While my hands are working to clear a patch of land, my eyes see the finished task ahead of me, the vines that will develop from those seedlings, the fruit of those vines that will transported up to the house to become our lunch.
Gardening is all about work with hope. It depends on our hands, our careful tending, our divining the weather and preparing the right mixture of sand and loam to nourish those tiny roots.
Gently nudging in concert with mother nature, we try to control as many elements as possible so that we may live by the fruit of our labor, the sweat of our brows: tender shoots are hand watered, predators kept at bay. We are gentle mothers and fathers. If we can nurture our bodies through this activity, we are truly blessed and satisfied.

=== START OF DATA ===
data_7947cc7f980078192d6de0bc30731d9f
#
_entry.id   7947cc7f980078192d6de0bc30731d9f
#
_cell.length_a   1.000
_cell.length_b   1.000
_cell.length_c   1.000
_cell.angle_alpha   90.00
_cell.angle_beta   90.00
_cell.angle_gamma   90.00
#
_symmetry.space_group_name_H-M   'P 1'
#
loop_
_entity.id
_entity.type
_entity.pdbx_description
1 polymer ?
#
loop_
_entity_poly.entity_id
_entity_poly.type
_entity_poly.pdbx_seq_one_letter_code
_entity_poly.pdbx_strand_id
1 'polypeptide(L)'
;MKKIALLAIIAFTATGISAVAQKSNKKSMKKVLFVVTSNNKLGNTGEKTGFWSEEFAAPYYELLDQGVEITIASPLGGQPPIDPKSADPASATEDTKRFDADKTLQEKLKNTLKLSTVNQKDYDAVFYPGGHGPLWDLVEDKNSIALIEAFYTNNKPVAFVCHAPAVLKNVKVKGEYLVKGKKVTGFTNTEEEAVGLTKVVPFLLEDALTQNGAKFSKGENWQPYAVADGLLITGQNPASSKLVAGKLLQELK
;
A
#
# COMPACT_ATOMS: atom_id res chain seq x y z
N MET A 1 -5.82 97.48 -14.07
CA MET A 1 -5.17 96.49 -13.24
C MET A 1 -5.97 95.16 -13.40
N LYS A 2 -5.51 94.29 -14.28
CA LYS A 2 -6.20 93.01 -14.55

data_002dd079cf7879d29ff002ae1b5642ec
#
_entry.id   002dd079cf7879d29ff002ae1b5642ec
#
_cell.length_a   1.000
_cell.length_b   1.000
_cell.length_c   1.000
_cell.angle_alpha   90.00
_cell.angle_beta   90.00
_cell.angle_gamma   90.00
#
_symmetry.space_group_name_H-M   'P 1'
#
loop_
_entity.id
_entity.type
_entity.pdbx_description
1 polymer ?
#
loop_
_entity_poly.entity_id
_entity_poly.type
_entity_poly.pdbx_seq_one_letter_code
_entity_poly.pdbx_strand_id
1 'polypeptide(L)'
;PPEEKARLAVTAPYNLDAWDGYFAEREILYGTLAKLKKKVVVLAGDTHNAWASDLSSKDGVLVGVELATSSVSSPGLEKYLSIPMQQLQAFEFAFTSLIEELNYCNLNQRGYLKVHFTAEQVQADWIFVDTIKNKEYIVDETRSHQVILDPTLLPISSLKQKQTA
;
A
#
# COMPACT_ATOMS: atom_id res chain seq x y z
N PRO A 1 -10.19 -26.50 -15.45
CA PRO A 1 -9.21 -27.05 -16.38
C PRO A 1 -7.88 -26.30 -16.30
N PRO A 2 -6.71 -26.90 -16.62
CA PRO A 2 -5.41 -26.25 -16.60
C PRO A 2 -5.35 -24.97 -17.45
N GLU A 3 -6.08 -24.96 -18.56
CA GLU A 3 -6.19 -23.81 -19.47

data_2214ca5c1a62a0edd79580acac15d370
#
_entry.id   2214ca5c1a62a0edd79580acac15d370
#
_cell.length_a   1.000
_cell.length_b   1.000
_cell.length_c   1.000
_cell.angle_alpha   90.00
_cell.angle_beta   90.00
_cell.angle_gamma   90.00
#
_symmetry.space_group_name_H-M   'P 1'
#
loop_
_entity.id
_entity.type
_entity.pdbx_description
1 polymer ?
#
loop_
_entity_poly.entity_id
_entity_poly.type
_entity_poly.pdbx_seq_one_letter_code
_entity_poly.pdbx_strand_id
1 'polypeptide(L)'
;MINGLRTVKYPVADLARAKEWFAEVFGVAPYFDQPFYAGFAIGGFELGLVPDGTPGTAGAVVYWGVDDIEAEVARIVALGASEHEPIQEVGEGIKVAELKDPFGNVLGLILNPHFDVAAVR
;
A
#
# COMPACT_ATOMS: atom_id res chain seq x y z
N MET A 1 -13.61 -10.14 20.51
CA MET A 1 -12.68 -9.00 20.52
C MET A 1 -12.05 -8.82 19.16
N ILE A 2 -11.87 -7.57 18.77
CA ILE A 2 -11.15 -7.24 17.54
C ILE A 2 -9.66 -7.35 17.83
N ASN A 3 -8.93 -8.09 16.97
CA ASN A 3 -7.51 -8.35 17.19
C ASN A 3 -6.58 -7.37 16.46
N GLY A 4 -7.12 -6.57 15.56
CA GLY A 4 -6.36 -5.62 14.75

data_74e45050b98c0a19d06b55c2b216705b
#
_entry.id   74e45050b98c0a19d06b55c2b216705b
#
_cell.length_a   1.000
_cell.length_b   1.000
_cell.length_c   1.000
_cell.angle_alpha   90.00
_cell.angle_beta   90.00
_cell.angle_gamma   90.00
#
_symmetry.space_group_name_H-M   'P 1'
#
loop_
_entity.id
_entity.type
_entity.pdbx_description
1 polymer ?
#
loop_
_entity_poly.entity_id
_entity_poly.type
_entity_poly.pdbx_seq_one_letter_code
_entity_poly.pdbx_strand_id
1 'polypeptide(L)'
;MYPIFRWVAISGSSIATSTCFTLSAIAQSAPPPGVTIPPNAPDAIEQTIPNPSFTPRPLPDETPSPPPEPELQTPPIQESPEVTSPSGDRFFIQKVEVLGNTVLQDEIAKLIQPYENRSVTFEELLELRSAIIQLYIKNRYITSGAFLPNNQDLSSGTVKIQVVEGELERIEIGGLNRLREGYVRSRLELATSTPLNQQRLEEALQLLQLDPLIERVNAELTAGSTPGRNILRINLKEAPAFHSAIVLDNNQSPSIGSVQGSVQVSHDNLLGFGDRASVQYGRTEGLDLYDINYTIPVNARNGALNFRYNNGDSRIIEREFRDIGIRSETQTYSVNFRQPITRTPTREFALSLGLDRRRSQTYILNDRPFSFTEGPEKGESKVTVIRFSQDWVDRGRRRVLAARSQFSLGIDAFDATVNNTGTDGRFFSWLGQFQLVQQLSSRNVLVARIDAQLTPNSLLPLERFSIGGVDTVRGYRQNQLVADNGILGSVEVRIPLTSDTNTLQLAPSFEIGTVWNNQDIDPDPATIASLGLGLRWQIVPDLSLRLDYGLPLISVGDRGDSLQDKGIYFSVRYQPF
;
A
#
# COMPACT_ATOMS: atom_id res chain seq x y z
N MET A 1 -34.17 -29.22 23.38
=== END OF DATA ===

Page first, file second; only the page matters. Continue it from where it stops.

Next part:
Every year I have great plans, great satisfaction and abject disappointment too. Every year, some things die, some things sprout out naturally and miraculously, and some things just take off and invade all my wildest dreams.
The picture above was from last summer's winter squash patch. I harvested so many zucchini, delicata squashes and winter melons that my daughter and neighbors were kept well stocked/
We accept the results of gardening with grace and patience. We are surprised by abundance, humbled by failure and work cooperatively with the seasons and the elements.